Today, Public Knowledge published a report on the state of patenting following the Supreme Court's landmark decision on patentable subject matter in Alice v. CLS Bank. In view of that decision, which sharply limited the patentability of business methods, the U.S. Patent and Trademark Office rejected 830 patent applications that it had previously approved.
The following may be attributed to Charles Duan, Director of Public Knowledge's Patent Reform Project:
“The frequent attempts of patent applicants to obtain expansive, questionable patents on basic ideas and operations plagues the patent system and small innovators across the country. The Supreme Court's decision in Alice v. CLS Bank promised to put the brakes on abusive patenting, and we performed this study to determine if the USPTO is fulfilling that promise.
“We were surprised by what we found in that set of 830 patents. Companies have been engaging in filing the sort of software- and business method–patent applications deemed affected by Alice, from the obvious technology stalwarts to unexpected firms in energy and consumer products. We saw patent applications on basic games, simple electronics concepts, ordinary advertising techniques, and even dieting methods.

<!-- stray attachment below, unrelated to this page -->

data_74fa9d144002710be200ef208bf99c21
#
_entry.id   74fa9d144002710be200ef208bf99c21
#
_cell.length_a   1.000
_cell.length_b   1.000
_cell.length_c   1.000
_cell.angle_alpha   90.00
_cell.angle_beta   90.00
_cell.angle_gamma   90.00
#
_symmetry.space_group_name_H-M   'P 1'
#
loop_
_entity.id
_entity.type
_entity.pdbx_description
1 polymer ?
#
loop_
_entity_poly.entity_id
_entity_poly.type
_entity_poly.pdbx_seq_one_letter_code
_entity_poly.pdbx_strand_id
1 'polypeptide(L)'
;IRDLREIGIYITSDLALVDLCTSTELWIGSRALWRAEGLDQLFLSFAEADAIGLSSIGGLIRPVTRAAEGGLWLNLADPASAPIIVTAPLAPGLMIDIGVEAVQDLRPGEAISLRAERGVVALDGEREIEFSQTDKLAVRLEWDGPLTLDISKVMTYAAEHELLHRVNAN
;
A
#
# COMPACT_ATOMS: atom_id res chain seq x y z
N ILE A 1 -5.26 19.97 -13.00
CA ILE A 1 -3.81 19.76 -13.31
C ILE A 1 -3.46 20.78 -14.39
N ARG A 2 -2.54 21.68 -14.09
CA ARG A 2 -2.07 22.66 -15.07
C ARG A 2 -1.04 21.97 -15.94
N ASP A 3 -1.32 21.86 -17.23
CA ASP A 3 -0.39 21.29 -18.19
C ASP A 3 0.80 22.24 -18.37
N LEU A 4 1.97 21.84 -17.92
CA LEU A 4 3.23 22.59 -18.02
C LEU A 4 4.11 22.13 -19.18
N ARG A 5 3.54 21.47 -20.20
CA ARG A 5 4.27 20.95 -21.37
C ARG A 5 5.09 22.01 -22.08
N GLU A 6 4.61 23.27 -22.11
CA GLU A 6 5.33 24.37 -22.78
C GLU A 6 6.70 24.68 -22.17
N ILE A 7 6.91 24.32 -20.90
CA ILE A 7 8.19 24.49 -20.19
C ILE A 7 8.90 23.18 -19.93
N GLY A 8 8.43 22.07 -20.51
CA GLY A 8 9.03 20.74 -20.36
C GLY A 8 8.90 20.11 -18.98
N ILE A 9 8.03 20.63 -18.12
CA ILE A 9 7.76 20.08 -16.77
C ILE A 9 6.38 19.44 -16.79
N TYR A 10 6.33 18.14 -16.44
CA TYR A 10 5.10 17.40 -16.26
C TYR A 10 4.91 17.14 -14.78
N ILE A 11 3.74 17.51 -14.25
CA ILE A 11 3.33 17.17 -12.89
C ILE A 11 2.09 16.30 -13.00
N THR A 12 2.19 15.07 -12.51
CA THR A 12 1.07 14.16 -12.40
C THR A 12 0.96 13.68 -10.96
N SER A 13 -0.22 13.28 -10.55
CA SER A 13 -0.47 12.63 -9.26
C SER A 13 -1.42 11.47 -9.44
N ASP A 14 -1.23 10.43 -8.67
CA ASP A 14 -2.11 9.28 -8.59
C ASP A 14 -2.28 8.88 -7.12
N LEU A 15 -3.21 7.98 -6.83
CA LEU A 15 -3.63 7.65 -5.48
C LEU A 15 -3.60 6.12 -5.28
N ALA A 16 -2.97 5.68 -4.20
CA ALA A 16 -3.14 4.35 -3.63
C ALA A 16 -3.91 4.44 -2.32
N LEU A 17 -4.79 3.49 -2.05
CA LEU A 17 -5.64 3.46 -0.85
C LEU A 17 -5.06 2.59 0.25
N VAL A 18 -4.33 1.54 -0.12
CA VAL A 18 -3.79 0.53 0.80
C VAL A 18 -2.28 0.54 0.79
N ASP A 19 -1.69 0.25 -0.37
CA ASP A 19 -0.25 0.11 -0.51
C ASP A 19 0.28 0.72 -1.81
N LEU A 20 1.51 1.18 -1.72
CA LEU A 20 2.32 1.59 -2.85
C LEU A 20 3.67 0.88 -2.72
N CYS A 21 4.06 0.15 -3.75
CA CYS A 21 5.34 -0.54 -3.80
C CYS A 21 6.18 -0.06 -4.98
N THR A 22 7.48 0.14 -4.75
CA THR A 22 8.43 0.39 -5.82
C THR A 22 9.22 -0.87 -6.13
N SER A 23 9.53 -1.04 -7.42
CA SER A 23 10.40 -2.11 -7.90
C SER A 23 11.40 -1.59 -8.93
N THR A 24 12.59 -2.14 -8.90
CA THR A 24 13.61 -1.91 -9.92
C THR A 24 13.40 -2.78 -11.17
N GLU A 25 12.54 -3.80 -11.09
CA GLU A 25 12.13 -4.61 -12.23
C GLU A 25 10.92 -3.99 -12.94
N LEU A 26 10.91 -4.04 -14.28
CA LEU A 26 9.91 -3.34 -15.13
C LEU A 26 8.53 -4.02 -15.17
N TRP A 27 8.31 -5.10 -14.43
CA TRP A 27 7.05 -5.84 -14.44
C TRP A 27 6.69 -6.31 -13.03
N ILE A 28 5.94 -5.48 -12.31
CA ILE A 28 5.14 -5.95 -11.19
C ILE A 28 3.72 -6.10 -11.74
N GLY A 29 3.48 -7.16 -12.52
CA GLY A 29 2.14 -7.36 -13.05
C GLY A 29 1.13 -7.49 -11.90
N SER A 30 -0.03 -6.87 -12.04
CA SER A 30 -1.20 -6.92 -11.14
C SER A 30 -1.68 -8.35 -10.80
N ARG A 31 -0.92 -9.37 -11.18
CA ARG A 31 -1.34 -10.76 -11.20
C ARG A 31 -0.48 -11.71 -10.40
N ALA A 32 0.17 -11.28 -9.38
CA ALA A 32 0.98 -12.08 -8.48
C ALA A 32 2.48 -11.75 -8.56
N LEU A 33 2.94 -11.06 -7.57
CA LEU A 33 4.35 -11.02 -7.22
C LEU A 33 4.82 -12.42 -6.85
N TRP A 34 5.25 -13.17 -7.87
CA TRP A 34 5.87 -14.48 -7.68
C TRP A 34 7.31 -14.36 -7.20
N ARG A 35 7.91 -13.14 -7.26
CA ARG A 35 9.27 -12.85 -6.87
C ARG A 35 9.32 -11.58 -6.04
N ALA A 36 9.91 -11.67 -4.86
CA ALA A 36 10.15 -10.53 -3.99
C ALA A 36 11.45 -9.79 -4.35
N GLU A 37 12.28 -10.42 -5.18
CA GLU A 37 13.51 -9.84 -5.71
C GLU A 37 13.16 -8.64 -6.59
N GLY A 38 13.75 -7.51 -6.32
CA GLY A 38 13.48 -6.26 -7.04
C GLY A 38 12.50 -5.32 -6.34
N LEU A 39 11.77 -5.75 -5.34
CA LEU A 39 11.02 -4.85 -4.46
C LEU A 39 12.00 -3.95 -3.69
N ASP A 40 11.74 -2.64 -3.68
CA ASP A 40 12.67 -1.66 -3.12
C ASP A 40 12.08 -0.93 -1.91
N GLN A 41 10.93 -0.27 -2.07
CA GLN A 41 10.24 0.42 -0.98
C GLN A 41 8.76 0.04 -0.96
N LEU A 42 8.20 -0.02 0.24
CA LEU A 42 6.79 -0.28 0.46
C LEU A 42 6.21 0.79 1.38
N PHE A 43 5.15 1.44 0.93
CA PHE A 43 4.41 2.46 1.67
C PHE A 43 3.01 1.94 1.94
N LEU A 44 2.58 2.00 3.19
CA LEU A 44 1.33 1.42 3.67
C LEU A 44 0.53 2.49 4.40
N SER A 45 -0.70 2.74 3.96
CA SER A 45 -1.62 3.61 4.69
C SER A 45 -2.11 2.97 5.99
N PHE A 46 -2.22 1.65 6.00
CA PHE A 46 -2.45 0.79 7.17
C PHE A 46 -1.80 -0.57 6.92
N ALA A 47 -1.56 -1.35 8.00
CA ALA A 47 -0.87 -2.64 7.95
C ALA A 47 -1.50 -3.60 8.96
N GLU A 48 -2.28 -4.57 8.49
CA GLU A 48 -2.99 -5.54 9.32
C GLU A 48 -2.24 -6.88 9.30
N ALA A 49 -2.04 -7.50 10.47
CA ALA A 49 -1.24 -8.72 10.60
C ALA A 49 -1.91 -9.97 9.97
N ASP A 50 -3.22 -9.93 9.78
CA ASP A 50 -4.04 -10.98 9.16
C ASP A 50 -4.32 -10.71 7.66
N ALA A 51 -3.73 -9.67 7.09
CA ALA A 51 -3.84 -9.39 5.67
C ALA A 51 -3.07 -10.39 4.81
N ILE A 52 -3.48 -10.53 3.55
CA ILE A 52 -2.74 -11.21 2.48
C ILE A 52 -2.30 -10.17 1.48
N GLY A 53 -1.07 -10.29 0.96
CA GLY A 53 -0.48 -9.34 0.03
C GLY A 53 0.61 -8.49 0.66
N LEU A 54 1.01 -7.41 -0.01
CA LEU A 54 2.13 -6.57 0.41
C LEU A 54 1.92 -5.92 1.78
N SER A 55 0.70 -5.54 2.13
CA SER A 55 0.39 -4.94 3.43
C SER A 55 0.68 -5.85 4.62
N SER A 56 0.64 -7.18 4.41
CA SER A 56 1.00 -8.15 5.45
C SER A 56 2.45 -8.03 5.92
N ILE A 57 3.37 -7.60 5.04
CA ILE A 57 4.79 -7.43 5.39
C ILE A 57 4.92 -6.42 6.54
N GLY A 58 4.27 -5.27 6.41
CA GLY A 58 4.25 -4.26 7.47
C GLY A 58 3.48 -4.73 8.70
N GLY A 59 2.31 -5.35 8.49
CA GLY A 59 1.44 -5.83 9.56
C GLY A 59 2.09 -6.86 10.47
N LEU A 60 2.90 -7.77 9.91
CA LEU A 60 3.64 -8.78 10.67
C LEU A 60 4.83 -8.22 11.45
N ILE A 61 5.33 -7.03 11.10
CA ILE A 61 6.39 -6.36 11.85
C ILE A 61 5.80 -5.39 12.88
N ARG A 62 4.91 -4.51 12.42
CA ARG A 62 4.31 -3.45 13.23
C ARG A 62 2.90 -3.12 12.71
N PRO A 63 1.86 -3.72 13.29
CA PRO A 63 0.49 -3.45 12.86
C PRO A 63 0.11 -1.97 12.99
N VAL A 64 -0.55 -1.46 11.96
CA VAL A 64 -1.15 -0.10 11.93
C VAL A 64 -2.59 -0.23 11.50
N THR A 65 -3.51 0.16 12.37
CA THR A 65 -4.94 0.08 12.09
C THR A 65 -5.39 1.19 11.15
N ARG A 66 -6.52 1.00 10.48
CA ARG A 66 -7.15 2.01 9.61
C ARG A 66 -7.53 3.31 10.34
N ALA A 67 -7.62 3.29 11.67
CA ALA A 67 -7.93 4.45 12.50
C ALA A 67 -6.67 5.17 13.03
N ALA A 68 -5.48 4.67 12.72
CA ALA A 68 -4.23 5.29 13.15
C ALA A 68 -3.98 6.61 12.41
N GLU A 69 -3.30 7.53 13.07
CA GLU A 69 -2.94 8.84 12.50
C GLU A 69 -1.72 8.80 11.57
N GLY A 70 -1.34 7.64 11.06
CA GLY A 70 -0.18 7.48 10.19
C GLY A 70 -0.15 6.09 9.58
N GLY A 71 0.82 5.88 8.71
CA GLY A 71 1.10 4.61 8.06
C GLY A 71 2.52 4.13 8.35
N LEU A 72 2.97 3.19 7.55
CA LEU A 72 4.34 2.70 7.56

“We are greatly pleased to see that the USPTO is taking a close eye to a broad range of patent applications to ensure that they do not attempt to fence off the basic ideas, concepts, and technologies that the public depends on for the creation and advancement of knowledge. We look forward to continued work by the USPTO and other branches of government to implement a balanced patent system that protects consumer creativity and access to technology.”
You may download the full report here. Please note that Public Knowledge obtained the list of 830 rejected applications from the USPTO through a Freedom of Information request.
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